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The Murderer Next Door by David M. Buss

The Murderer Next Door by David M. Buss

Author:David M. Buss
Language: eng
Format: epub
Publisher: Penguin Publishing Group


Six

MATE POACHERS

“Give me that man that is not passion’s slave.”

—WILLIAM SHAKESPEARE, Hamlet

ONE OF THE MOST terrifying displays of homicidal psychology I’ve personally witnessed happened at a friend’s home. It occurred during a holiday. A group of friends and family were all staying at the friend’s home for a long weekend of eating, drinking, talking, hugging, and having an all-around good time. Among the guests was a recently married couple, Amber* and Tony.* At one point, one of my friends, a tall, extroverted man named Richard,* put his arm around Amber and gave her a big hug. Since we were all being physically affectionate, no one thought twice about it. Except Tony. Half an hour passed, and a few of us migrated to the kitchen. I sensed that something was wrong, because Tony had grown suddenly silent. His eyes had become coal-black. Then he blurted out, “I’ve got to do something about Richard.” I asked him what he meant. “I feel like taking a screwdriver and ramming it into his neck!” He was deadly serious. I took him to one of the back rooms to talk in private. As I tried to calm him down, he explained that he “knew” that Richard was coming on to Amber. He didn’t like Richard touching his wife. I asked him if he wanted me to talk to Richard about it, which I did. Was Richard’s hug of Amber an innocent gesture of friendly affection, or was he really trying to poach on Tony’s mate? No one knew. By then word had spread among the group about Tony and his alarming desire to stab Richard with a screwdriver. Everyone’s antihomicide defenses were on hyperalert.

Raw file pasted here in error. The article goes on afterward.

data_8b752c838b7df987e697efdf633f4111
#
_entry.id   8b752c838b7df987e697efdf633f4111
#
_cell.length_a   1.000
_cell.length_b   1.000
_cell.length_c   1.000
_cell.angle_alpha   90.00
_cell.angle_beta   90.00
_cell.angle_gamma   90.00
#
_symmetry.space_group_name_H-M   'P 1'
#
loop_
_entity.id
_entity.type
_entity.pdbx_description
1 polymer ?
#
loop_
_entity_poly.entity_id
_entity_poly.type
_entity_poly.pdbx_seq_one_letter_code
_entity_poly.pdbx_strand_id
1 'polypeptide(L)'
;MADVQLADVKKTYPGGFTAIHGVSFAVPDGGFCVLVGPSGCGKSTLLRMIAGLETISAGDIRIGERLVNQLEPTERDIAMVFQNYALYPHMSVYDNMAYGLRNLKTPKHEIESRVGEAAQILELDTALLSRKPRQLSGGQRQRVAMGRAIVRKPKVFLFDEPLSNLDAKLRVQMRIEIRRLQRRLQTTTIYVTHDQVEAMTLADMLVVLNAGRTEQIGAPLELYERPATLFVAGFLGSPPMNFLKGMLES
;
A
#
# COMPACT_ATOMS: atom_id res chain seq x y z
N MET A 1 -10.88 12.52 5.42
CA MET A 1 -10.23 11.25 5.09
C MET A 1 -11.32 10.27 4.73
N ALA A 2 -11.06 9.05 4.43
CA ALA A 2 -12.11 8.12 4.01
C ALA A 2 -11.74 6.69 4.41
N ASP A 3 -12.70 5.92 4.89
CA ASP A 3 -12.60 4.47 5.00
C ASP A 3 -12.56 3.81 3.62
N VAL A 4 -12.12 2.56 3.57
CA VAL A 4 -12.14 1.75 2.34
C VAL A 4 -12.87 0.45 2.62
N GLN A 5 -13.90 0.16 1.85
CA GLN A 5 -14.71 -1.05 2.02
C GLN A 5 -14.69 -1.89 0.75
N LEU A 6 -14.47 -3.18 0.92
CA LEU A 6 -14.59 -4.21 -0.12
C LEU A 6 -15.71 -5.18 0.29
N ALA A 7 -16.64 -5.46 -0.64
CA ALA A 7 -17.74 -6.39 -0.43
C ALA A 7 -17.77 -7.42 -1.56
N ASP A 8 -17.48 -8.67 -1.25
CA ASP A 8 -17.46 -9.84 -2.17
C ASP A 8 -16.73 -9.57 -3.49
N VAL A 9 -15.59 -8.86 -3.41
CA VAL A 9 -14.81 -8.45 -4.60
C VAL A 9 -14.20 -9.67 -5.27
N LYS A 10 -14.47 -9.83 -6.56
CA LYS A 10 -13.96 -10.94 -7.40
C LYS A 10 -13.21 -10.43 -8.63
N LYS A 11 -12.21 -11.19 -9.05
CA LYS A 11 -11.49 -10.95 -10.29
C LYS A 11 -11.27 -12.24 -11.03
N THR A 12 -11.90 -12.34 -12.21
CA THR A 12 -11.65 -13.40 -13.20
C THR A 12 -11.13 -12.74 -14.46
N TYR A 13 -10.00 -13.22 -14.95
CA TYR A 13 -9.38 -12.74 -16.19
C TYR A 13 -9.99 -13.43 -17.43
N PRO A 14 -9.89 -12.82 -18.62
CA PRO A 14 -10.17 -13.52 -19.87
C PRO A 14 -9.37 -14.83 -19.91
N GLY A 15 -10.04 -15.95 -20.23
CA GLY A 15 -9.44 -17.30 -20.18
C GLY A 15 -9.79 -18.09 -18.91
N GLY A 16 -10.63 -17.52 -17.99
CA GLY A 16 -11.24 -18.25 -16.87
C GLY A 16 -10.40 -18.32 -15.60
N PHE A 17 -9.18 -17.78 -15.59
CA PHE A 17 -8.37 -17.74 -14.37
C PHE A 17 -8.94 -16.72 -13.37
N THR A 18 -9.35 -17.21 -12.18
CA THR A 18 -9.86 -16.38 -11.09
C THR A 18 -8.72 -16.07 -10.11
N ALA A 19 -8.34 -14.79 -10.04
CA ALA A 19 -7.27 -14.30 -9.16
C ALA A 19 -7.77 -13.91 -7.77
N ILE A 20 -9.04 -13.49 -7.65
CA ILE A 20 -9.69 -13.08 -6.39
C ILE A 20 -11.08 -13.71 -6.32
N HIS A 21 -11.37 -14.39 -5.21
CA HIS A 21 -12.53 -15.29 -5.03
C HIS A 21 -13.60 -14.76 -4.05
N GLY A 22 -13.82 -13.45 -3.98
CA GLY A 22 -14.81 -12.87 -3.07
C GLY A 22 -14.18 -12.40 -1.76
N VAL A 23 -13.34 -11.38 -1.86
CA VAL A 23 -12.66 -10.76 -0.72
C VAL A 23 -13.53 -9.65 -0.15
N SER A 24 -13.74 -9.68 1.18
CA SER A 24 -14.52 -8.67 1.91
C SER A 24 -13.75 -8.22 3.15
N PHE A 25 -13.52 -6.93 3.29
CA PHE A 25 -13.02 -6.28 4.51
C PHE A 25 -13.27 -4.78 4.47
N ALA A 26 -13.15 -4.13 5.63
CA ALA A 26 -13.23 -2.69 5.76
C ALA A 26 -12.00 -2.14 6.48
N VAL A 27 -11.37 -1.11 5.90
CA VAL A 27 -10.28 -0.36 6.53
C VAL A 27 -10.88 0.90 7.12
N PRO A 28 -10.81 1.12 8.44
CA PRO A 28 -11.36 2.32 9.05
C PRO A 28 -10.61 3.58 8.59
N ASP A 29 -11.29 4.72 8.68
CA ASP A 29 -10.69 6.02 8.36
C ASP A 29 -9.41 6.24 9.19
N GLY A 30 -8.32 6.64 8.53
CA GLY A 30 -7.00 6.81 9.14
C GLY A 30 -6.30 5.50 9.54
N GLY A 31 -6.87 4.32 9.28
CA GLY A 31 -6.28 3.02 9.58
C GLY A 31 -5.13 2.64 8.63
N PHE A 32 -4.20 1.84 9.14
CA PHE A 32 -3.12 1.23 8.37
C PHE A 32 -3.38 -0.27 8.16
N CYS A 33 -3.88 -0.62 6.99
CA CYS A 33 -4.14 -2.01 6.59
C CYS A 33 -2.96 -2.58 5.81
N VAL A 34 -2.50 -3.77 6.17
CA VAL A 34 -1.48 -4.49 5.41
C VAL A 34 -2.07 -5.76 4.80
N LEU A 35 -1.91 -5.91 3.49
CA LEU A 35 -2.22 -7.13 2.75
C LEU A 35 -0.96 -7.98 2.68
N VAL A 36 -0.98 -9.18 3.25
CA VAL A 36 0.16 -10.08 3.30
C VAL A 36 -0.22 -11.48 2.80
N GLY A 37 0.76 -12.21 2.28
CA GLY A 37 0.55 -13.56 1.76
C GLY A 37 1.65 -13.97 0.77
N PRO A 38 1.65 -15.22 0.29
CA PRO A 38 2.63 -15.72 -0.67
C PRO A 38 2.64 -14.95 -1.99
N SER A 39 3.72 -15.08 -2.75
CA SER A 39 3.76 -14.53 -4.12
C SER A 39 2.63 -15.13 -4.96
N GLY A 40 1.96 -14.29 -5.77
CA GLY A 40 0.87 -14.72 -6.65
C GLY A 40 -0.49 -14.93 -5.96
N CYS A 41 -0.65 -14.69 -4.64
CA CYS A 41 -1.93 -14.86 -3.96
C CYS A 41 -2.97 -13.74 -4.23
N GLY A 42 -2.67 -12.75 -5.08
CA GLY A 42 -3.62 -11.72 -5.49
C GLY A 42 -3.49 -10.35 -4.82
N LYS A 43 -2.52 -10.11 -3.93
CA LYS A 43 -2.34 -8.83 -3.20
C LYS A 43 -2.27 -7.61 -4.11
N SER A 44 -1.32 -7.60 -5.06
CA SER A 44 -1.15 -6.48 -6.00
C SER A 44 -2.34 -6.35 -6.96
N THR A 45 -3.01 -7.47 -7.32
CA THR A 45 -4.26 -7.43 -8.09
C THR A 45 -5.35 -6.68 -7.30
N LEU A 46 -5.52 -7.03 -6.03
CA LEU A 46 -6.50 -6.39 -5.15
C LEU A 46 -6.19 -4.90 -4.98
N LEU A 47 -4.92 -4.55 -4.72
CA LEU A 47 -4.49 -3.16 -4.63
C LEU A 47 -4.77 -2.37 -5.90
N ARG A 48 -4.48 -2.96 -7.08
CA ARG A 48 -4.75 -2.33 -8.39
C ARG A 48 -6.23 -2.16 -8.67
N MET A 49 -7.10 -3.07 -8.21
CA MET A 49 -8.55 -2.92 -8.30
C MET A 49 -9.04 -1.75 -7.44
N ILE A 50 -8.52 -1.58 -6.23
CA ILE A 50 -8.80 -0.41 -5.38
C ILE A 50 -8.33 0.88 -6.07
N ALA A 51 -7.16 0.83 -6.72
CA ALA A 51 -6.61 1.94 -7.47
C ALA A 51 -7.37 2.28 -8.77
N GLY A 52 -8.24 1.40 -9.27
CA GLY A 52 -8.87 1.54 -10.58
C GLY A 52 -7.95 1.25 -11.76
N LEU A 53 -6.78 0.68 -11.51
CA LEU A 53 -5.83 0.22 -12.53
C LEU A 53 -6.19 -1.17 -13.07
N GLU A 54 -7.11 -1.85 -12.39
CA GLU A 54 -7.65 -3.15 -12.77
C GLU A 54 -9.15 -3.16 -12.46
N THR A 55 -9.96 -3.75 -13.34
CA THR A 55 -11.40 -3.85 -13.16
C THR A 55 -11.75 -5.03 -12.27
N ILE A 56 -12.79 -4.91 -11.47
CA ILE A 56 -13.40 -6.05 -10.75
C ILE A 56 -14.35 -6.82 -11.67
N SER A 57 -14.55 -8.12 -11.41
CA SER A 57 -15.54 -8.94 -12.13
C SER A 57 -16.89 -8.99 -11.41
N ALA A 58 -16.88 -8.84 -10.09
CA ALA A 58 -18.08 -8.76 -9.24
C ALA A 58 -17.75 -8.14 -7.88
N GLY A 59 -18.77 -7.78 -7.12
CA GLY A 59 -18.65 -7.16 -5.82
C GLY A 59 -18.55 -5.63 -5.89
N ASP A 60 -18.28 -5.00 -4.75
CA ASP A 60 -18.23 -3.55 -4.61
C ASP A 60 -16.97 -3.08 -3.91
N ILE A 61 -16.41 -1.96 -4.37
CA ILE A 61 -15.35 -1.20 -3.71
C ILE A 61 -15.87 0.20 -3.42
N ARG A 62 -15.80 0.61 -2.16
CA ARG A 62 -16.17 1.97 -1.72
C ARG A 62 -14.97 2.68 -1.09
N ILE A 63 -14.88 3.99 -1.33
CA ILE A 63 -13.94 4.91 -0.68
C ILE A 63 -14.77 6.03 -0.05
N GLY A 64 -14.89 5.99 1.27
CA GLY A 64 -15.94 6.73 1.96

When Tony returned to the kitchen, he picked up a pair of scissors and began turning them over and over in his hands. Everyone eyed him nervously. Richard went outside for a smoke, people gradually dispersed, and the tension receded. But that night Richard and everyone else in the house made sure that their bedroom doors were locked tight. Everyone knew that Tony was a peaceful man, one who had never before shown any signs of violence. Now no one was quite sure what Tony would do. The next morning, everyone left. Fortunately, a crisis was averted and no violence occurred. But I realized that I had witnessed the frightening sight of a homicidal circuit switched on, triggered by the threat of mate poaching.

The earliest written record of mate poaching comes from the Bible, the account of King David and the alluring beauty Bathsheba. One day King David spied the stunning Bathsheba bathing on the roof of a neighboring house. She happened to be married to another man, named Uriah, but David was not deterred; his being king certainly didn’t hurt. He succeeded in seducing and impregnating Bathsheba, and then he devised an ingenious solution to oust his sexual rival permanently. He ordered Uriah to the battle-front, and then commanded his troops to retreat, exposing Uriah to mortal danger. With Uriah safely in his grave, King David married Bathsheba, a union that bore the fruit of four children.



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